Use all the resources at your fingertips, I recommend some transcription software such as Transcribe. If you don’t have the time to do your own, there are thousands of jazz and saxophone transcriptions available to buy – but make sure you analyse and understand them as well as learn to play them. I shall be gradually adding more transcribed solos to these pages so please keep coming back!
Lester Young: Boogie Woogie
Things to Note In Particular
- Contrast of major 3rd and minor 3rd
- Neighbour notes
- Pentatonic phrases that don’t necessarily exactly fit the chord shape. This is common and OK in the blues
Let’s look at the video again:
|1||A1||Opening motif – major pentatonic|
|2||A2||Repeated but with minor 3rd|
|3||A3||Repeated with major 3rd.|
|The juxtaposition of maj/min 3rd is very typical in blues. Often, as in this case, with chords I and IV: The major 3rd of chord I drops a semitone to the b7 of chord IV. Riffs are repeated through these changes with just that one note altered to fit the chords. (NB: the root note is common to both: the root of I is the 5th of IV.|
|7-8||Also here: Minor 3rd of key (= b7 of chord IV again) to major 3rd of chord I|
|10||(Tonic) Pentatonic pattern over chord V7. This is acceptable in blues, but not so much in music where the changes should be followed more precisely. It works here because the repetitive nature of blues riffs.|
|1 -2||B1||Motif using G as diatonic lower neighbour note|
|3||C||Motif using same notes with G as passing note into:|
|3 – 4||B2||Repeat of B|
|4 – 5||D||Motif starting on two notes with G as unprepared suspension|
|8||Phrase using two neighbour notes as “fake” leading notes. These are very common in blues solos.|
|10 – 12||Major pentatonic|
Lee Allen: Walking With Mr. Lee
View the Video score and analysis:
Note in particular:
- Use of “on beat” phrases to allow syncopation to contrast
- Contrast between minor blues and pentatonic phrases and melodic motifs that follow chord tones
- Use of flattened 7th in bar 4 of 12 bar as guide tone to chord IV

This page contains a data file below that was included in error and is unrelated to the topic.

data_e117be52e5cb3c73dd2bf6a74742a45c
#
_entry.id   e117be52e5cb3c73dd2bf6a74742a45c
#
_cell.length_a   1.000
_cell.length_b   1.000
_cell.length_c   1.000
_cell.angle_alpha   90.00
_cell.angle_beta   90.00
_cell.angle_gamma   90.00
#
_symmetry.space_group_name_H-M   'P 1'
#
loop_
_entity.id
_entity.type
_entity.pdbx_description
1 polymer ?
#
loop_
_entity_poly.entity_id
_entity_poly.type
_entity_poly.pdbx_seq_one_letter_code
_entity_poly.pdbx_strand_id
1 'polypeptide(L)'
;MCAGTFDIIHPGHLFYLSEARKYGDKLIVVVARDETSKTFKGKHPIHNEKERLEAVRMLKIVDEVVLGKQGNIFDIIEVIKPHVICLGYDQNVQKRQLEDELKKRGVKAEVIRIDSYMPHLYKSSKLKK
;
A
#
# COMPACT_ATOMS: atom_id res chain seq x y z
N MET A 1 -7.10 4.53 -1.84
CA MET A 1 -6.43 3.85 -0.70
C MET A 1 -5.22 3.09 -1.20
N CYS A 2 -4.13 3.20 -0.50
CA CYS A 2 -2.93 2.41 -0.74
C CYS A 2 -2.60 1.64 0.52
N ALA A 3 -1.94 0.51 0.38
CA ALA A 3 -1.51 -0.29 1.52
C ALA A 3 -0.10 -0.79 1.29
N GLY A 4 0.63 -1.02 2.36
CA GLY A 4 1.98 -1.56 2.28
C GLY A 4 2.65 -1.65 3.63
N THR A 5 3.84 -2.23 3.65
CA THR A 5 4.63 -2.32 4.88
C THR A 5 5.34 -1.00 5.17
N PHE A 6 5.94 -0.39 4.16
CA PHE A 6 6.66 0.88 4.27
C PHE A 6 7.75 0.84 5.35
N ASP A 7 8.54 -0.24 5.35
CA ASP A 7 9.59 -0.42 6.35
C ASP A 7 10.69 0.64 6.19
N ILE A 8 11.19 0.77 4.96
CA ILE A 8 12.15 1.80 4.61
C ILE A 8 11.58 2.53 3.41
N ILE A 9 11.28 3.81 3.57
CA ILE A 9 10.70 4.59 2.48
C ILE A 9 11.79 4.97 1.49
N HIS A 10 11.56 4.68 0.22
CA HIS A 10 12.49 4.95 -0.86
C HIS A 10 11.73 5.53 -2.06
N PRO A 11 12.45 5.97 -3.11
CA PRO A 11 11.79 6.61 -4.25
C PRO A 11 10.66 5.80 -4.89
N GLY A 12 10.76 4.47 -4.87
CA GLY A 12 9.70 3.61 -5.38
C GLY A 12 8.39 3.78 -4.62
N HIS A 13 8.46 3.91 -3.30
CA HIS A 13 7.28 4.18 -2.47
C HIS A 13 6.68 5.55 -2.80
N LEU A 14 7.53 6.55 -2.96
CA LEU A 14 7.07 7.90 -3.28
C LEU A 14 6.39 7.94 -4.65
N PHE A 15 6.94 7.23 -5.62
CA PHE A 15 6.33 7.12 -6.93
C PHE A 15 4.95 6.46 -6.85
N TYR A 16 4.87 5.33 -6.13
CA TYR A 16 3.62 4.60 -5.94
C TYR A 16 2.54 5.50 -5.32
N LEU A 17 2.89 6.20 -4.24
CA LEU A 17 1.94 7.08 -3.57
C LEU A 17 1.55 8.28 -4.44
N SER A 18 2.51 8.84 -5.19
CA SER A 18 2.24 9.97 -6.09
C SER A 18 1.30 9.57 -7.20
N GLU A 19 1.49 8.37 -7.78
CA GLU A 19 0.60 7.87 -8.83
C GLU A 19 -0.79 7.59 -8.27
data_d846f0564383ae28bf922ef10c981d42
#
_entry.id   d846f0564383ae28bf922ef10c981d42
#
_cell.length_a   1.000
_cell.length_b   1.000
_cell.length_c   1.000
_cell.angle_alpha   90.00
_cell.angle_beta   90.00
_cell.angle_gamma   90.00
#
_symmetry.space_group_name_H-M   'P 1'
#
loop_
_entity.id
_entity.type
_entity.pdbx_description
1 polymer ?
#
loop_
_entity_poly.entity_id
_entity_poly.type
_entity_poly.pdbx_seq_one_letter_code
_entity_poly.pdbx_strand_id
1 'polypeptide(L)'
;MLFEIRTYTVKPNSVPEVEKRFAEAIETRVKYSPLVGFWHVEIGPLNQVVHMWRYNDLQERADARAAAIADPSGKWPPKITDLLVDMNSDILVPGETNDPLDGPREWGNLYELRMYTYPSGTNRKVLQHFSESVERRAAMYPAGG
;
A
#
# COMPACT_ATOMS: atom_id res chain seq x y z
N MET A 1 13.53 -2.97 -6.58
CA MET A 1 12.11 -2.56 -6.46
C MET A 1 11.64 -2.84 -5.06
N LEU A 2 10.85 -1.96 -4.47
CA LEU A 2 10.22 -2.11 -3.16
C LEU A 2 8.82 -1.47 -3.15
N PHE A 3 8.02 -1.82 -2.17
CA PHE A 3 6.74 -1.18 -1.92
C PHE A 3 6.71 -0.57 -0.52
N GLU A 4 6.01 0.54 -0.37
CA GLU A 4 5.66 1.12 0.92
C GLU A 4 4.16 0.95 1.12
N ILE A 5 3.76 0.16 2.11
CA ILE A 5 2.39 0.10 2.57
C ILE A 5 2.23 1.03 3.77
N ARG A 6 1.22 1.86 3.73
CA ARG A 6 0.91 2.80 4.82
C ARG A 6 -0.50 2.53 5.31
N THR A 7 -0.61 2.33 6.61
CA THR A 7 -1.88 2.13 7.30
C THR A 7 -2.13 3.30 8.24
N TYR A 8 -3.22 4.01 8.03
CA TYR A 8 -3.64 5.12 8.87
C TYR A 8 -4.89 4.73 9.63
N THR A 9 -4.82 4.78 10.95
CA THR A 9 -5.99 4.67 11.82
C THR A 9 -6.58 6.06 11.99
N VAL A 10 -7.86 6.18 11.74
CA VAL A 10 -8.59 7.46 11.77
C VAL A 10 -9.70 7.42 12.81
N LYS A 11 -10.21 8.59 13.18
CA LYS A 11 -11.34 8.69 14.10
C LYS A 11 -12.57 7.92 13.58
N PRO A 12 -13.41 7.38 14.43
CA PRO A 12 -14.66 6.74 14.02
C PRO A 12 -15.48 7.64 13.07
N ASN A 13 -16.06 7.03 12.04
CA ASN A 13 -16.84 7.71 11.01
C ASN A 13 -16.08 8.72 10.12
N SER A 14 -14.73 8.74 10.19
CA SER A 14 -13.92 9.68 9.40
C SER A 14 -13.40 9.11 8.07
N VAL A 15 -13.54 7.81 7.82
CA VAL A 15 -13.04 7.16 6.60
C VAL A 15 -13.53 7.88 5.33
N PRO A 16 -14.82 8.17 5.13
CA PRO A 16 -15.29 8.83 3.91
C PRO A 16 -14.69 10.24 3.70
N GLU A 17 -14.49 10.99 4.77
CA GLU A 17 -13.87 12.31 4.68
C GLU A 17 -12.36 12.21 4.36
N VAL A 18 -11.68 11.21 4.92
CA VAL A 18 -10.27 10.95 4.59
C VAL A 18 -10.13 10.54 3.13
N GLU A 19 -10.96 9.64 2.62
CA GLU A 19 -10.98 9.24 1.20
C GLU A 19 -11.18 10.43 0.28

- Intensity built through repetition and development of simple motifs
- Climax built through double time and rhythmic displacement of beat
Also see: Interview with Lee Allen by Nick Pentelow
Lee Allen: Slipping and Sliding
View the Video score and analysis:
|Bar Number||Description||Bar 1||Long note flat 3rd|
|Bar 2||Part of a major blues scale, but with a 4th at the end (the F) which is from the minor blues scale, but here it acts to give some tension as it resolves down to the flat 3rd on bar 3. (This is often called a “suspension”). Another nice thing about this is that it starts as if it will be an ascending chromatic scale (all 12 semitones), but then surprises you by coming down onto the flat 3rd.|
|Bar 3||A small riffy phrase that is either from the minor blues scale with a 6th, or from a major blues scale but with a flattened 3rd.|
|Bar 4-5||Another long note that repeats the opening, but a 3rd higher and starting earlier (it anticipates the second 4-bar phrase at bar 5 by 3 beats)|
|Bar 6||Minor blues scale without the b5th. (i.e. a simple minor pentatonic)|
|Bar 7-8||Major blues scale. Note the change from minor to major 3rd as the chord changes from IV back to I. The second half of bar 7 is a nice development of the phrase at bar 3.|
|Bar 9-10||Two phrases based in a minor blues scale (the A in bar 9 is an embellishment). The two phrases are rhythmically similar but add interest as the notes and overall shape (contour) of the phrases are different.|